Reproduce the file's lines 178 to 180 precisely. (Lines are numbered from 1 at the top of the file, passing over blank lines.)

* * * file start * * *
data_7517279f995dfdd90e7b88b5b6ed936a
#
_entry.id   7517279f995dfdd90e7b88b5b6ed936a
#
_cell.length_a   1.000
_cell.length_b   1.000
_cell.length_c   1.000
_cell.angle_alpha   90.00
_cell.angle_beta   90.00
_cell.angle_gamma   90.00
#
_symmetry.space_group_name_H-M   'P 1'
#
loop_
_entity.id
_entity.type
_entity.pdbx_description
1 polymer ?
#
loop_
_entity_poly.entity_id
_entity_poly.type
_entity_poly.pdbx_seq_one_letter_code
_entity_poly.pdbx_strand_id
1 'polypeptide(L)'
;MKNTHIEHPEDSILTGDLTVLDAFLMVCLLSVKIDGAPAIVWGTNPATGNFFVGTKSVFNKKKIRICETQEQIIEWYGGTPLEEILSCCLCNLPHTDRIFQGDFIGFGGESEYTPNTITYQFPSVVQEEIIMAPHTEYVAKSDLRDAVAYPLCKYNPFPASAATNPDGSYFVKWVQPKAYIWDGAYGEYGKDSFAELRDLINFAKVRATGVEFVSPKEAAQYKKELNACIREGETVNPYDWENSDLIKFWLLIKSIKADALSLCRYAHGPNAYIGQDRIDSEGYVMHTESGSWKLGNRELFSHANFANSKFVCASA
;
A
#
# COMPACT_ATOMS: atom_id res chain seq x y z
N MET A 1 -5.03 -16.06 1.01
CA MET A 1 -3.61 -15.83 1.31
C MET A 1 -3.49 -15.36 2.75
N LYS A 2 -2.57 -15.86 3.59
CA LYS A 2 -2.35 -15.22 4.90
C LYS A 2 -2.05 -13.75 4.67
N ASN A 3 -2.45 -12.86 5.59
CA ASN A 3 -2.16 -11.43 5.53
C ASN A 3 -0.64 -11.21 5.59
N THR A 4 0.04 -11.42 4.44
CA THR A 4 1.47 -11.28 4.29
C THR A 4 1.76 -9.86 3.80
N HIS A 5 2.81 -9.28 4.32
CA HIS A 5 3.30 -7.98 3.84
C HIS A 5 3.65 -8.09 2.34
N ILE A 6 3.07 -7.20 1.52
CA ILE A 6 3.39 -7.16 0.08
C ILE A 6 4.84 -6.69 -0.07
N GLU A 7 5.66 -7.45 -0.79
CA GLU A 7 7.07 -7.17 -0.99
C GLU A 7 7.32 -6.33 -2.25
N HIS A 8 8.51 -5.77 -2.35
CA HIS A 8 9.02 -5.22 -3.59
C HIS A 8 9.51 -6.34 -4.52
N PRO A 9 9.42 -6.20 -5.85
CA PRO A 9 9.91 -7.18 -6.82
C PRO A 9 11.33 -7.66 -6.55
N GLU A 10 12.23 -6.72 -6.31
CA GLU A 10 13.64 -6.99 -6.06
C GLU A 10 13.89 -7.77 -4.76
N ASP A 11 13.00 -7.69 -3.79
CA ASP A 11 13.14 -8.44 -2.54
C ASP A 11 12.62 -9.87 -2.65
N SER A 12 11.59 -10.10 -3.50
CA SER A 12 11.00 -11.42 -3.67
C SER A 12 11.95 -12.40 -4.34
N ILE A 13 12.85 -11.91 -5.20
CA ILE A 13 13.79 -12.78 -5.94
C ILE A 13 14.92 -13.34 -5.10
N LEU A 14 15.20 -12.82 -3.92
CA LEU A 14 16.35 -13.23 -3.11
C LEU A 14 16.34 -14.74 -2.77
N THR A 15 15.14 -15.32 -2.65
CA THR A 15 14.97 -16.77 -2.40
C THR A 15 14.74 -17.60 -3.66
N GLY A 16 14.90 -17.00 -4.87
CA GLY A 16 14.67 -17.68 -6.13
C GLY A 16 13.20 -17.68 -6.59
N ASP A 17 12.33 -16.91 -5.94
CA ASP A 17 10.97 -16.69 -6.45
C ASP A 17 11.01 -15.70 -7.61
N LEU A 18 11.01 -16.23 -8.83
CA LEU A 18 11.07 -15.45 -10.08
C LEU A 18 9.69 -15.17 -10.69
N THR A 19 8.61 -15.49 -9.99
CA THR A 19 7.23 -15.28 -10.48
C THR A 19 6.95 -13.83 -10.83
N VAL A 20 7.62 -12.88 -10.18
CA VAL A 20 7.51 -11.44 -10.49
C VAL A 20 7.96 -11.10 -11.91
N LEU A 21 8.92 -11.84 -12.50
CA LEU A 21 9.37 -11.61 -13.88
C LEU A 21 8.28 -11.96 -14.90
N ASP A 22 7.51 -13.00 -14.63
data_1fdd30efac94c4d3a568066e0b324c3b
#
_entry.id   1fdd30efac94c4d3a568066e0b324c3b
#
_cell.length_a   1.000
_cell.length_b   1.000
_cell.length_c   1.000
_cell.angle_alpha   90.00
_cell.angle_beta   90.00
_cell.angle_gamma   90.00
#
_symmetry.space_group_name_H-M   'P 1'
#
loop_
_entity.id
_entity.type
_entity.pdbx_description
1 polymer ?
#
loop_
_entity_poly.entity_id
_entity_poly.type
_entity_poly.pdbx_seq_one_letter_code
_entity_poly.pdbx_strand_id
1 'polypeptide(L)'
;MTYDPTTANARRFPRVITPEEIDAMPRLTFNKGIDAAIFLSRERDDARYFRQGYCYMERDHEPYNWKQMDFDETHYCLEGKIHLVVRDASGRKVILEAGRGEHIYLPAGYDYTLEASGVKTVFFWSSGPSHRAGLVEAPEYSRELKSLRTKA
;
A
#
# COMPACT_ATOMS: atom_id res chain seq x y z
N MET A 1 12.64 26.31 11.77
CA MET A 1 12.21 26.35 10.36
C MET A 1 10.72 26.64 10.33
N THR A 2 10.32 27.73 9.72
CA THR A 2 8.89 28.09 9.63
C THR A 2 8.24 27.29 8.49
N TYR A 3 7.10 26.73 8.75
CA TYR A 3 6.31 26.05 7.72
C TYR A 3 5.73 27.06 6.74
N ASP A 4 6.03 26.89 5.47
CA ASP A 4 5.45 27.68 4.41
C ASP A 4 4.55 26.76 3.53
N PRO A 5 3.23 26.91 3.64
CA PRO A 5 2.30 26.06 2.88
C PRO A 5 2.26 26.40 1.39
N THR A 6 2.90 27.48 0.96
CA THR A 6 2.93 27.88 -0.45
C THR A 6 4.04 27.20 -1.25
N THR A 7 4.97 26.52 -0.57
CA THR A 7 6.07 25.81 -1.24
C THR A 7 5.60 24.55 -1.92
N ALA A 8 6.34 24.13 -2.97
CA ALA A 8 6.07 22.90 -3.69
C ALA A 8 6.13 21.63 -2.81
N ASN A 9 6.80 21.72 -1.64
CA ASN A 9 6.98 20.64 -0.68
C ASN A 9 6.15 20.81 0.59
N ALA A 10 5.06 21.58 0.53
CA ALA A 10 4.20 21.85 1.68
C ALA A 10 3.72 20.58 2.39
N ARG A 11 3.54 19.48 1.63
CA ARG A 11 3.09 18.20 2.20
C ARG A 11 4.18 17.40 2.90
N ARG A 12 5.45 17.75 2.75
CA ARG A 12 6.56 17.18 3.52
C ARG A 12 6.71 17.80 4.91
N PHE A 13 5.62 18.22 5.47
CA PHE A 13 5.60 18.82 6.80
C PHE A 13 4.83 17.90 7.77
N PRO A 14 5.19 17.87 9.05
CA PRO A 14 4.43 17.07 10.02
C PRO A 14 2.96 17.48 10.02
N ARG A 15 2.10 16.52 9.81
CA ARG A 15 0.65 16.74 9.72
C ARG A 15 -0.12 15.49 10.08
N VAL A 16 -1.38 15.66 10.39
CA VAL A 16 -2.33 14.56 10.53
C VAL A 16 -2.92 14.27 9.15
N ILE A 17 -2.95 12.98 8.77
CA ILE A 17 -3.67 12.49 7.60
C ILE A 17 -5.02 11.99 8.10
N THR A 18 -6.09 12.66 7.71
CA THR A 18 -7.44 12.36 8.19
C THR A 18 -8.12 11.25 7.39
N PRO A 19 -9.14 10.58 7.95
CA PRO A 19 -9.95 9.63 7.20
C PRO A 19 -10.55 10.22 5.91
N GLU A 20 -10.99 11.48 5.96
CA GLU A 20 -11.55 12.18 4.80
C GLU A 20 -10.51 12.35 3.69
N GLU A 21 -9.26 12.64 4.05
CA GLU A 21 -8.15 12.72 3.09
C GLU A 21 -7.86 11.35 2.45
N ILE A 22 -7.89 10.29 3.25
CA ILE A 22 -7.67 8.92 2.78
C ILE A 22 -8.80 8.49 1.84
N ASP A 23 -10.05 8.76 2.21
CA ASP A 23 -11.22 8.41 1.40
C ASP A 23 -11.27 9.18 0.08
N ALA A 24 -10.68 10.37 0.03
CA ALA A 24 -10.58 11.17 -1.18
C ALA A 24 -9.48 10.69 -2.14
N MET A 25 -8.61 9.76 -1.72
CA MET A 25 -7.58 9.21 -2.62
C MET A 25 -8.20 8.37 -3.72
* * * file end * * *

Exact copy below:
C THR A 18 -8.12 11.25 7.39
N PRO A 19 -9.14 10.58 7.95
CA PRO A 19 -9.95 9.63 7.20